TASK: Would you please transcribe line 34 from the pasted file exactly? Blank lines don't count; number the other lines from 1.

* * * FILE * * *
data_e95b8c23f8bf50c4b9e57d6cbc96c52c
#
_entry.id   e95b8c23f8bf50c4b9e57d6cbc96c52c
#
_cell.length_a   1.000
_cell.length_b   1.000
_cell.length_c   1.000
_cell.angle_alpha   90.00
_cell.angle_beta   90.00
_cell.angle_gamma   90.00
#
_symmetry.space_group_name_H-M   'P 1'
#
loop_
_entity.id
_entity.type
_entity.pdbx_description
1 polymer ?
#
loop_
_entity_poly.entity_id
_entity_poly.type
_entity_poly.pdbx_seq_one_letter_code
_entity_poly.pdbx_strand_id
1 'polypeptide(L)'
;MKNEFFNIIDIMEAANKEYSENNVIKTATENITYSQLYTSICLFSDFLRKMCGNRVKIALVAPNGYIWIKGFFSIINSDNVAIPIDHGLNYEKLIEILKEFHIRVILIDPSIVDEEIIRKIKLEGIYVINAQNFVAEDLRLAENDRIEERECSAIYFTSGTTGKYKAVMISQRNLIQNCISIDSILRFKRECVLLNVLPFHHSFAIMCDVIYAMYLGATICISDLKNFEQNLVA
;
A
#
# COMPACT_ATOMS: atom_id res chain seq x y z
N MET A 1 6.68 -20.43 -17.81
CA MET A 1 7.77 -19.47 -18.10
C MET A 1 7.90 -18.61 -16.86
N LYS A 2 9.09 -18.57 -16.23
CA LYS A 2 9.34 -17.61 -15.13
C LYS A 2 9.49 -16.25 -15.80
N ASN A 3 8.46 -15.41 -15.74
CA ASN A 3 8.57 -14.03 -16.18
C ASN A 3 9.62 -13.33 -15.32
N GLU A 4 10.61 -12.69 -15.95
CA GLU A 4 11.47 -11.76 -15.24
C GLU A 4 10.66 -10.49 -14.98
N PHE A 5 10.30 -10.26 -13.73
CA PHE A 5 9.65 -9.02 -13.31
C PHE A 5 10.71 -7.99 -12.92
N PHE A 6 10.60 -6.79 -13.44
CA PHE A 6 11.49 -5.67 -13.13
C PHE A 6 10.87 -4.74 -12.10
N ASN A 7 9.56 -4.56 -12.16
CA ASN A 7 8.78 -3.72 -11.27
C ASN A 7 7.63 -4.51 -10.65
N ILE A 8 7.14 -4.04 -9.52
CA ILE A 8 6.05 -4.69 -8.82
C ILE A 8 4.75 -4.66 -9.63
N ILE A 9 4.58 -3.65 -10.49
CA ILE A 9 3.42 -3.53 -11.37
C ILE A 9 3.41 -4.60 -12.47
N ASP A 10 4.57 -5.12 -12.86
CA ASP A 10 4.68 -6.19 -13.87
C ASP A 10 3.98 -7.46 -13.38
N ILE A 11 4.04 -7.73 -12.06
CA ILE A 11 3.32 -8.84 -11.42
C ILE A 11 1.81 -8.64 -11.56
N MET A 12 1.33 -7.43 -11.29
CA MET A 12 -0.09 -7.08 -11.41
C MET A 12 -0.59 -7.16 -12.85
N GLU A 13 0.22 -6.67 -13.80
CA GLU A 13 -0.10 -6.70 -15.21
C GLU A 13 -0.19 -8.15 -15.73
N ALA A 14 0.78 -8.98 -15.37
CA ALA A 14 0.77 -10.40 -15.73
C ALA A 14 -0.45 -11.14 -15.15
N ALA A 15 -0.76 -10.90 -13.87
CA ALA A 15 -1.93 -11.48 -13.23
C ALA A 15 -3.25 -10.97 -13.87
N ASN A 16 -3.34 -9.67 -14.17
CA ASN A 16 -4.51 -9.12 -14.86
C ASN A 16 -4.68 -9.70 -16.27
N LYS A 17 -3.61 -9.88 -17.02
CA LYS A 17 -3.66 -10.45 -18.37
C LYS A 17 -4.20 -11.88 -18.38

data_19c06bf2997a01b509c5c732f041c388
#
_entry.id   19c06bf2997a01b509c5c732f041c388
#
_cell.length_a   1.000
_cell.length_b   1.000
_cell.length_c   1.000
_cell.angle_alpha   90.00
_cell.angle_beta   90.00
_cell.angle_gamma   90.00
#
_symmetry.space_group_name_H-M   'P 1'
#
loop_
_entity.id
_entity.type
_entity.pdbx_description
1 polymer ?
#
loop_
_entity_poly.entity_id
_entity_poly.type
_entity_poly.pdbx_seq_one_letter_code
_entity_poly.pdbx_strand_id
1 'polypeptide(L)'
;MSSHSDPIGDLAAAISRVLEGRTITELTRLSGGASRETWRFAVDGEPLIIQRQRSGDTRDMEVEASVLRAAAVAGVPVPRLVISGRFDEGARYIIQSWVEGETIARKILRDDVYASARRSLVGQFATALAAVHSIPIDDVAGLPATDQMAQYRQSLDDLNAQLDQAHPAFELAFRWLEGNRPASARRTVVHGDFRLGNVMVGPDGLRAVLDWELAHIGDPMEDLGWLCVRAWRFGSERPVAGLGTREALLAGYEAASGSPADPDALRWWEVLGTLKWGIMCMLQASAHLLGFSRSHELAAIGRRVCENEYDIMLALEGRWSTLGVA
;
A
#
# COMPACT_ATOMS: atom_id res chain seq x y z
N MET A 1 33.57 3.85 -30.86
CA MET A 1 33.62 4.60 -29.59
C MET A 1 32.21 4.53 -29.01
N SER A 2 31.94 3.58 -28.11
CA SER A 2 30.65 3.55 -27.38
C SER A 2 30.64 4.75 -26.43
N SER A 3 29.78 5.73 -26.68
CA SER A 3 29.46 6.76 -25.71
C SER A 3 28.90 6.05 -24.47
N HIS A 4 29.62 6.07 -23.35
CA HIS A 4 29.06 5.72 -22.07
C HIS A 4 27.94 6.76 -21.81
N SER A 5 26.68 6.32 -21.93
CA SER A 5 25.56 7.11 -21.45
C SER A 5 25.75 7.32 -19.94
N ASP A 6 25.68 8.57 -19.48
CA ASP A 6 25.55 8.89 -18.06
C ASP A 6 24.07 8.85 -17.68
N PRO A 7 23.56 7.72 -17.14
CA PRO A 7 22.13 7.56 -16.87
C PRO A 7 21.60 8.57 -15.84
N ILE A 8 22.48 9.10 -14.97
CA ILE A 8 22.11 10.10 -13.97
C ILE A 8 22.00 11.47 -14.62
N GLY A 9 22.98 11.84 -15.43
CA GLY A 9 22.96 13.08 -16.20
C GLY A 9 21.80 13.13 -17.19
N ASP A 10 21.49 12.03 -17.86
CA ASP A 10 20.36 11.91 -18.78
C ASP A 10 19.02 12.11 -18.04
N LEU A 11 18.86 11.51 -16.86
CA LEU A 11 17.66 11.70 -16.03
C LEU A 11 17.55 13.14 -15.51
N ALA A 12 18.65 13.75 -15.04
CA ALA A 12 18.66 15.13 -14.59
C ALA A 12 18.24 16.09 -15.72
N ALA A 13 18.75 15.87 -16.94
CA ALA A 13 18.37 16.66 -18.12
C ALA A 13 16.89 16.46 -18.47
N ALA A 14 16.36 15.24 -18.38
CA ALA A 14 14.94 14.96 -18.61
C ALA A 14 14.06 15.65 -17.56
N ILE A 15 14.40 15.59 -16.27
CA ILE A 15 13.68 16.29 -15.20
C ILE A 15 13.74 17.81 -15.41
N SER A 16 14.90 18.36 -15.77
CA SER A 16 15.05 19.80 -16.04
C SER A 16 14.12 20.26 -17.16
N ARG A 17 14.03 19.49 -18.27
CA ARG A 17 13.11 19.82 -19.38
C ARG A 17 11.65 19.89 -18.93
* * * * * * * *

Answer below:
N LYS A 2 9.09 -18.57 -16.23